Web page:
Scholarships, Fellowships and Assistantships
Financial support is available through fellowships, teaching assistantships, research assistantships or hourly student wages. Students wishing to be considered for an assistantship must so specify in their letters and application forms.
Description of the Program
The master of science degree may be earned by fulfilling the requirements for the master of science with thesis or the master of science without thesis. A full-time graduate student seeking a master of science degree will normally be expected to take the thesis option. The without-thesis option is mainly designed for part-time students who already have career employment.
Requirements for the M.S. Degree With Thesis
1. 30 graduate credit hours with the following constraints:
• At least fifteen (15) hours from M.S. Core Courses;
• At least fifteen (15) hours of M.S. Elective Courses with no more than six (6) hours from Physics 5599;
2. A comprehensive written examination, passed at the "passing", "qualifying" or "comprehensive" level, covering all basic areas of undergraduate and graduate physics;
3. A satisfactory* thesis, written and defended;
4. General requirements set by the School of Graduate Studies.
Requirements for the M.S. Degree Without Thesis
1. 33 graduate credit hours with the following constraints:
• At least fifteen (15) credit hours of core M.S. courses;
• No more than twelve (12) credit hours of 400-level courses;
• At least six (6) credit hours of 500-level M.S. Elective courses.
2. A comprehensive written examination, passed at the "passing", "qualifying" or "comprehensive" level, covering all basic areas of undergraduate and graduate physics.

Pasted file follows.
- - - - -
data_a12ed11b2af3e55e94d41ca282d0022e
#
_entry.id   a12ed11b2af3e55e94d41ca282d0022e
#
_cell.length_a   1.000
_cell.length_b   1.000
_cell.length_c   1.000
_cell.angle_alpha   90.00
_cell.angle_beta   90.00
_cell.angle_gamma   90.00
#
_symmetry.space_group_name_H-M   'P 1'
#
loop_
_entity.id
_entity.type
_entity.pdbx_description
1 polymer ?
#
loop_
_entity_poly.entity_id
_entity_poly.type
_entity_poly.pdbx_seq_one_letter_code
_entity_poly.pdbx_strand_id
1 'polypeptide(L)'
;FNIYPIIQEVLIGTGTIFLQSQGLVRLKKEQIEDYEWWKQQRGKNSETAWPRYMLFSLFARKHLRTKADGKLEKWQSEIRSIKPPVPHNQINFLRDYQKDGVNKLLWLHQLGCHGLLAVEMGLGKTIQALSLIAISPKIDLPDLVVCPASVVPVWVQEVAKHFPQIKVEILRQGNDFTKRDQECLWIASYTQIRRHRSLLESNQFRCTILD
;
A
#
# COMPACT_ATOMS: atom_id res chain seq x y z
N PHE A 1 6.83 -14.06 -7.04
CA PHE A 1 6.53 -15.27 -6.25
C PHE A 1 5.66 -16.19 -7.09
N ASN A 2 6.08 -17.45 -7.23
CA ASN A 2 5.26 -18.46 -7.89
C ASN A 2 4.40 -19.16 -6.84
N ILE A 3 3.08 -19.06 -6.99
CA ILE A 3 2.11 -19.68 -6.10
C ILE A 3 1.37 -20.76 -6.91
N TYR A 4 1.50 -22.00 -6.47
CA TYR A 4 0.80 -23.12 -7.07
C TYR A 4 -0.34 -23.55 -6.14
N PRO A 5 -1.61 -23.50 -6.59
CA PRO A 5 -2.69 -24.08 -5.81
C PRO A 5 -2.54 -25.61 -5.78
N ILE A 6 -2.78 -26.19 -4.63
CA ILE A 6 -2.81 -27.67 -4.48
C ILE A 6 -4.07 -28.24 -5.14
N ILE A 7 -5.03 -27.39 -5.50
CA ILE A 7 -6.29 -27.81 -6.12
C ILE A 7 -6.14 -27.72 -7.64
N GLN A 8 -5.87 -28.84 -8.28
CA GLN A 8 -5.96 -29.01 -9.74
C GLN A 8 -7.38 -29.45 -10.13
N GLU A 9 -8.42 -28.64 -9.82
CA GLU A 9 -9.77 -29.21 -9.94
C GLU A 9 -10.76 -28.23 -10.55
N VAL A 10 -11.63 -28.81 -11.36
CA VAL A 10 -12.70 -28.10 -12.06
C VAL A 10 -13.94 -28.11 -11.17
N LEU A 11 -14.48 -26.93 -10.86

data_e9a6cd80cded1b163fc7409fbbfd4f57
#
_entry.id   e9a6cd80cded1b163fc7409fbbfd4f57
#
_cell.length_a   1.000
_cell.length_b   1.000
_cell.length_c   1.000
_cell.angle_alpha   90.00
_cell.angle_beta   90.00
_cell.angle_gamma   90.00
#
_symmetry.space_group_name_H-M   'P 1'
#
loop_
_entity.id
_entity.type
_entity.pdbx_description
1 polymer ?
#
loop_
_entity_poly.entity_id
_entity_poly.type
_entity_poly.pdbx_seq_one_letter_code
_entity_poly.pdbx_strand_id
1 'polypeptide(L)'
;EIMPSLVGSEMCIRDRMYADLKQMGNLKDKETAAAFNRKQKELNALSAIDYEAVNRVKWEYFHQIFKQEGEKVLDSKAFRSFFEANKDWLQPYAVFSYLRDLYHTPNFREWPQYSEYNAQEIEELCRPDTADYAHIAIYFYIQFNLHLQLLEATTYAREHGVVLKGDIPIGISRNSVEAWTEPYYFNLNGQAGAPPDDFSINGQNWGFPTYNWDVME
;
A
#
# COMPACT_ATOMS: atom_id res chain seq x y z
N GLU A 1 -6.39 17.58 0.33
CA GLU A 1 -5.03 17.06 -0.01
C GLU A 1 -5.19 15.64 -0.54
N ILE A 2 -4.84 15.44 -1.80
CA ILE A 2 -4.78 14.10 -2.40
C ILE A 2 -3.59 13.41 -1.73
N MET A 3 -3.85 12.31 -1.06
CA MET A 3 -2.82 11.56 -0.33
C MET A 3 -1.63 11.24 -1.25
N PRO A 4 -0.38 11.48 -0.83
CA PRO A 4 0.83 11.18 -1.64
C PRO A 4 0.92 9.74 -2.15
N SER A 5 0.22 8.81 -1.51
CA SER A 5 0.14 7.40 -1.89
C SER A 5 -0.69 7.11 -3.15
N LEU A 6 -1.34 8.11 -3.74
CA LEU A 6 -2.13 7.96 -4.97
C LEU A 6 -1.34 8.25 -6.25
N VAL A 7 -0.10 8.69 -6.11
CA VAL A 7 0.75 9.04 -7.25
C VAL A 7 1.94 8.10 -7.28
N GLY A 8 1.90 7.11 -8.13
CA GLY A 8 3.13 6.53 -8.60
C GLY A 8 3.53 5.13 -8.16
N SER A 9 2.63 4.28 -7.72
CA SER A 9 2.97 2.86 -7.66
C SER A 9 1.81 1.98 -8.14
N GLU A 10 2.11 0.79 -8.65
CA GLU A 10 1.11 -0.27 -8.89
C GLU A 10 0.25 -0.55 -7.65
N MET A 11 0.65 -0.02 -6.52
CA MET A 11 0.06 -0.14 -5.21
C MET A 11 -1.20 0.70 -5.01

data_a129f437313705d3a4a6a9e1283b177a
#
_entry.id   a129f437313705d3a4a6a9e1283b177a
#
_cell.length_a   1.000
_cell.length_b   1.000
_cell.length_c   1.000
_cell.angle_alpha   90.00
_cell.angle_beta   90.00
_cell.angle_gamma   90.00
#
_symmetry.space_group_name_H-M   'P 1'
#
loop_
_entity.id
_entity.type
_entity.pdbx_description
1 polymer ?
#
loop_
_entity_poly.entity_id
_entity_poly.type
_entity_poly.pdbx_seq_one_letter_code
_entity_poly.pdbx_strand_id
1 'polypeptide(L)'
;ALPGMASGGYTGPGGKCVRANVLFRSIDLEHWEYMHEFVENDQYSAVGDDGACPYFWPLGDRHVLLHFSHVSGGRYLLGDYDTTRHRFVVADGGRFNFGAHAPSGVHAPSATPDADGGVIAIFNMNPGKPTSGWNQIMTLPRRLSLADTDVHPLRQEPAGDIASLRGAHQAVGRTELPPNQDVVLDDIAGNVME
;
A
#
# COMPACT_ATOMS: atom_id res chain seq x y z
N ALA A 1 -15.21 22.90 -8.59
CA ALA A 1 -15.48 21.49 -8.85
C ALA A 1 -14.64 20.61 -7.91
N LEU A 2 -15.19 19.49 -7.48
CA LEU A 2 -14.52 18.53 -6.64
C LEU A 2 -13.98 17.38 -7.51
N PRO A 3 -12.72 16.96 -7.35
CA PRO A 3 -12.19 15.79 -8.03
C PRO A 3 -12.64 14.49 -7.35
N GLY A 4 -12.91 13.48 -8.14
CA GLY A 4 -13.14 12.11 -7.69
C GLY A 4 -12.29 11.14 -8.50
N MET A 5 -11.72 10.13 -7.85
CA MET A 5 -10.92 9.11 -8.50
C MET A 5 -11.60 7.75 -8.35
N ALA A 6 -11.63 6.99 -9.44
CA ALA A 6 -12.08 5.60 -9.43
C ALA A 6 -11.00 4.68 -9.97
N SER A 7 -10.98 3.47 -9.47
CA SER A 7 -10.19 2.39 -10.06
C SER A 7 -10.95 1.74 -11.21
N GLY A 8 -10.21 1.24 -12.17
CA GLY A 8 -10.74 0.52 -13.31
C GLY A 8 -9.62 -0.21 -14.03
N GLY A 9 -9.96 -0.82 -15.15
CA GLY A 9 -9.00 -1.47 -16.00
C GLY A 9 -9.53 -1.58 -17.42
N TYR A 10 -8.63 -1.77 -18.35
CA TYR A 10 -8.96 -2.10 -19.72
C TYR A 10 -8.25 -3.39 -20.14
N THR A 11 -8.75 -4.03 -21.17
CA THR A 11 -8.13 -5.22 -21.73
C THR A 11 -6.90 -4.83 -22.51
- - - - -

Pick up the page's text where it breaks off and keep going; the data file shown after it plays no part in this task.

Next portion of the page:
All graduate students must maintain a grade-point average of 3.0 (A = 4.0). A student who chooses the thesis option must maintain satisfactory progress on a research project. There are no language requirements for the M.S. degree.
Graduate students should consult with the graduate adviser** prior to enrollment.
M.S. Core Courses
PHYSICS 5510: Theoretical Mechanics I
PHYSICS 5520: Electromagnetic Theory I
PHYSICS 5530: Quantum Mechanics I
PHYSICS 5540: Statistical Physics I
PHYSICS 5521: Electromagnetic Theory II
PHYSICS 5531: Quantum Mechanics II
M.S. Elective Courses
PHYSICS 5500: Methods Of Mathematical Physics I
PHYSICS 5501: Methods Of Mathematical Physics II
PHYSICS 5511: Theoretical Mechanics II
PHYSICS 5535: Optical Properties Of Matter
PHYSICS 5541: Statistical Physics II
PHYSICS 5550: Atomic And Molecular Structure
PHYSICS 5560: Nuclear Physics
PHYSICS 5570: Quantum Theory of Solids I
PHYSICS 5590: Topics In Physics
PHYSICS 5595L: Computer Interfacing Laboratory
PHYSICS 5599: Research And Thesis
PHYSICS 410: Thermal Physics
PHYSICS 420: Optics
PHYSICS 476LW: Advanced Lab
PHYSICS 450: Introduction To Solid State Physics
PHYSICS 460: Electricity And Magnetism I
PHYSICS 461: Electricity And Magnetism II
PHYSICS 472: Introduction To Quantum Mechanics
*Satisfactory is determined by the students committee
**Prof. A. Caruso, Flarsheim 250H, 816-235-2505, firstname.lastname@example.org